There’s been lots of hype about Amazon and Virginia Tech and even National Landing. But there’s one thing on everybody’s mind: What about the Target?
"It is always the first question,” says Cathy Puskar, land-use attorney representing developer JBG Smith, which is working with Lionstone Investments and the Virginia Tech Foundation on the project.
The answer is that nobody really knows. For now, the developer is focused on the northeast corner of the property, which is currently part of a parking lot for a movie theater. It’s part of what city officials call an "Innovation District," which will include an academic campus as well as office space and residential units plus required retail. Target is on the other side of Potomac Avenue, which won’t be redeveloped for years to come. An undetermined number of Black Fridays will come and go before the suburban version of Target at Potomac Yard will shut its doors. What replaces it has yet to be determined.
“We have heard everybody wants Target to be a piece of that,” says Puskar. “Target has to want to be there too.”
Now that Democrats have seized power in the General Assembly, the Alexandria delegation will include both House Democratic Leader Charniele Herring and Senate Majority Leader Dick Saslaw. But don’t get too excited about having two leaders quite yet.
Alexandria Legislative Director Sarah Graham Taylor warns having all that star power is a double-edged sword. Sure, it’s great Alexandria is the capital of power and influence across Virginia. But every silver lining has a touch of grey.
“The other side of that is that there’s a lot of concern from other parts of Virginia that there is going to be a Northern Virginia-centric focus from leadership,” says Taylor. "And so while we want to get everything that we can get out of the legislature, I think we also need to understand that they are going to have to govern, and they’re going to have to look beyond Northern Virginia, look beyond Alexandria.”
Untold dozens of deadbeat taxpayers were let off the hook this week by the City Council, fleecing Alexandria out of more than $17,000. City officials determined the hassle and expense of collecting on all those unpaid real-estate taxes and personal property taxes would be too much. And don’t expect to see the names of tax cheats published in your local newspaper.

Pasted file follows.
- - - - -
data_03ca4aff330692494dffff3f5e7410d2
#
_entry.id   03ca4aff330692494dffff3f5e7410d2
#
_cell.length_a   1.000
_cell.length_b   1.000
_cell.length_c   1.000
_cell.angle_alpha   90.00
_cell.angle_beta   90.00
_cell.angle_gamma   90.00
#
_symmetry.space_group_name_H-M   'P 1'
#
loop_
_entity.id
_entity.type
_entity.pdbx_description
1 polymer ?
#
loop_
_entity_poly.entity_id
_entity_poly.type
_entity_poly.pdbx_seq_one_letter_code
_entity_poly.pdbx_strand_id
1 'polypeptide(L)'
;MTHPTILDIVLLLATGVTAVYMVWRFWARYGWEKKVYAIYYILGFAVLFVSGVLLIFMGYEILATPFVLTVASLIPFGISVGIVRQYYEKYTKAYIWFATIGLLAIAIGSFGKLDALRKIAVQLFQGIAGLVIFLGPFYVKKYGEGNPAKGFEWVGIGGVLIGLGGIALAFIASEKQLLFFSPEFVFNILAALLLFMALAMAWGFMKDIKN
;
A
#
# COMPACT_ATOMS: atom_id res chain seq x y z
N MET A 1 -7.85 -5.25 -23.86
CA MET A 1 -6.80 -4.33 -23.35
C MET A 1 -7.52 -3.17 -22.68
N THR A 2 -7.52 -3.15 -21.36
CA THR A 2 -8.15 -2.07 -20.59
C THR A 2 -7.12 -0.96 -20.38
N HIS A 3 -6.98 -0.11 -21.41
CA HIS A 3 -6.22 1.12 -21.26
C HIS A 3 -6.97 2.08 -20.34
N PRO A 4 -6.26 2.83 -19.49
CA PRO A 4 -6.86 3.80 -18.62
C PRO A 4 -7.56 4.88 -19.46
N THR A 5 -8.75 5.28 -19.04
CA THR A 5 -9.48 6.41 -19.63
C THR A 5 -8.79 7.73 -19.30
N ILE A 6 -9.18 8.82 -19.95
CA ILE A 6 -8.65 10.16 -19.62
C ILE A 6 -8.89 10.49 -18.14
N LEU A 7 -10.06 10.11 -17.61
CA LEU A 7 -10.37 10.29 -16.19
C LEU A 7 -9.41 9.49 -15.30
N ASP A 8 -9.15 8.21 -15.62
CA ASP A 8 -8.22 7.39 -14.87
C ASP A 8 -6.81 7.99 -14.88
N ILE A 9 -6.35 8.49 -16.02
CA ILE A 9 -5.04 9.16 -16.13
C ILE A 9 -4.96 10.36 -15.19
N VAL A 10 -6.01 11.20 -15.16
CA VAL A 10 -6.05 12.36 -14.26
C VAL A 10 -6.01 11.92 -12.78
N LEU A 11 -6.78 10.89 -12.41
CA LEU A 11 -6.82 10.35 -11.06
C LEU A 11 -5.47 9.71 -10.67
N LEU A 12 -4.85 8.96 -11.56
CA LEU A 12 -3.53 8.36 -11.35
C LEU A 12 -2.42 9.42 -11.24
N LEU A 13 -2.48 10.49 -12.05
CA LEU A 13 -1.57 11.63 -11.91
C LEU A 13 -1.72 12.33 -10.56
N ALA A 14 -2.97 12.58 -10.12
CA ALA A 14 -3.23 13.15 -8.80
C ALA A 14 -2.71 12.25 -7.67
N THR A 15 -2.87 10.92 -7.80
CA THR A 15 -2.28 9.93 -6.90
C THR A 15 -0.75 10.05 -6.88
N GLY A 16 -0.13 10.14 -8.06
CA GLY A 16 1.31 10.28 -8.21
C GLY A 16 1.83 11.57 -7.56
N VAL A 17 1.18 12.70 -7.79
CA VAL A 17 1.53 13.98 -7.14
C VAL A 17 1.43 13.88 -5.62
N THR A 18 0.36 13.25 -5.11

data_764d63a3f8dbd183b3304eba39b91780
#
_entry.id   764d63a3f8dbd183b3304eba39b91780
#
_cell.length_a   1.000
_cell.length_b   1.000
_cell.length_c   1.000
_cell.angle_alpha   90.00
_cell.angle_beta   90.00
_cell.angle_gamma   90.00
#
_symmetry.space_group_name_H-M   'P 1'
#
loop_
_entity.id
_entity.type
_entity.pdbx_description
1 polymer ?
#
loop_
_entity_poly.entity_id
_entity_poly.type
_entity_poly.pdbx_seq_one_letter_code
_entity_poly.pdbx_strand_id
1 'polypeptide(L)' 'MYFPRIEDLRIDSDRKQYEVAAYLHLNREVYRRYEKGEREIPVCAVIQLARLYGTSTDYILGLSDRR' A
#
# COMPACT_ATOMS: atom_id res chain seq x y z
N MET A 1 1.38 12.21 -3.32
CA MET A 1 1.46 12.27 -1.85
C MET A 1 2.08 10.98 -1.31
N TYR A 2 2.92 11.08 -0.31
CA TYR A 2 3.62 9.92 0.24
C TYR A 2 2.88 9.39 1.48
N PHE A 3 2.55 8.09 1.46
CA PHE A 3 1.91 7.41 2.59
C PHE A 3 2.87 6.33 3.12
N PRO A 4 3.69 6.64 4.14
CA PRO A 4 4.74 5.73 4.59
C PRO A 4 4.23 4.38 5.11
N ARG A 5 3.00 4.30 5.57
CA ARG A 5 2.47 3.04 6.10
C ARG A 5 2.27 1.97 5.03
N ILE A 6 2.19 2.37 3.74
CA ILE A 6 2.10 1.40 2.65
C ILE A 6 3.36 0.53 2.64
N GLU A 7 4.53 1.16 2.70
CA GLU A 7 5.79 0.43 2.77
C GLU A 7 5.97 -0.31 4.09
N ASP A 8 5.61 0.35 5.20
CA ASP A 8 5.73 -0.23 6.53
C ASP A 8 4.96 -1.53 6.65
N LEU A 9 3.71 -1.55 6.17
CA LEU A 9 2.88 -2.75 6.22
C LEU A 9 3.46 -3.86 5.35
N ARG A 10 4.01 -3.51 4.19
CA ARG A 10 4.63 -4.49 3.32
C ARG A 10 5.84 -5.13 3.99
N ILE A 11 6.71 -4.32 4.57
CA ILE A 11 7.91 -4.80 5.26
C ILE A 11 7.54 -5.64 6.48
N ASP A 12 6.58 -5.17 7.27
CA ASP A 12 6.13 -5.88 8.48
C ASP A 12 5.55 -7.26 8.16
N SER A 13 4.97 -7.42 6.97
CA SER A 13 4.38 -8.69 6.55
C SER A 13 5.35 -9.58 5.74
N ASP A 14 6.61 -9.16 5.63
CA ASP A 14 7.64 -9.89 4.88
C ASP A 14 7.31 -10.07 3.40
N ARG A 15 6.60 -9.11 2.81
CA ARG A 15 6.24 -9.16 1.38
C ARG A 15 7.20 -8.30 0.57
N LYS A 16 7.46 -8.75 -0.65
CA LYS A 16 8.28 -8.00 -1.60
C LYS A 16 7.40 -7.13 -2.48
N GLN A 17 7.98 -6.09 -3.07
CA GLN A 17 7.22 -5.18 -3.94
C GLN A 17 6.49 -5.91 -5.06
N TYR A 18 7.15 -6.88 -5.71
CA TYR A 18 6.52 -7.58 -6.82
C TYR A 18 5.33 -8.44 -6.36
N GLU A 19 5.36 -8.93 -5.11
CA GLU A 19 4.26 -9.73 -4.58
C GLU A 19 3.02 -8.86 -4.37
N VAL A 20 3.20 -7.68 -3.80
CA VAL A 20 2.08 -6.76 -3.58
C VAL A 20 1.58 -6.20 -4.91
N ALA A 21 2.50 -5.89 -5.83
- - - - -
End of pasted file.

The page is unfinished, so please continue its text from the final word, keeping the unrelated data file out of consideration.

“Given the ability to make information more widely available on the web, the Finance Department no longer publishes the names of delinquent taxpayers in the newspaper,” said City Manager Mark Jinks in a memo outlining the tax amnesty. “If the taxes are paid in full before posting online, the property owner’s name or the name of the business will not be listed.”
Bright with Cheer
Who cares about Oprah Winfrey? Alexandria has Del Pepper.
“I don’t know if Oprah Magazine had any idea how really clever we are,” declared Pepper upon hearing the news that the supermarket staple named Alexandria as one of 19 places that had perfected the art of holiday cheer.
The magazine noted Scottish Walk and Christmas carolers and the bustling storefronts, all attractions that put the city on the map. Pepper points out that the magazine missed the new winter garden and ice-skating rink at Cameron Run. And then there are all those holiday lights up and down King Street that Pepper fought for every budget season like holiday clockwork.
“They’re thinking of all the activities that we have, the parade and so forth,” she said. “They didn’t even mention our holiday lights. But never mind. We will overlook that oversight.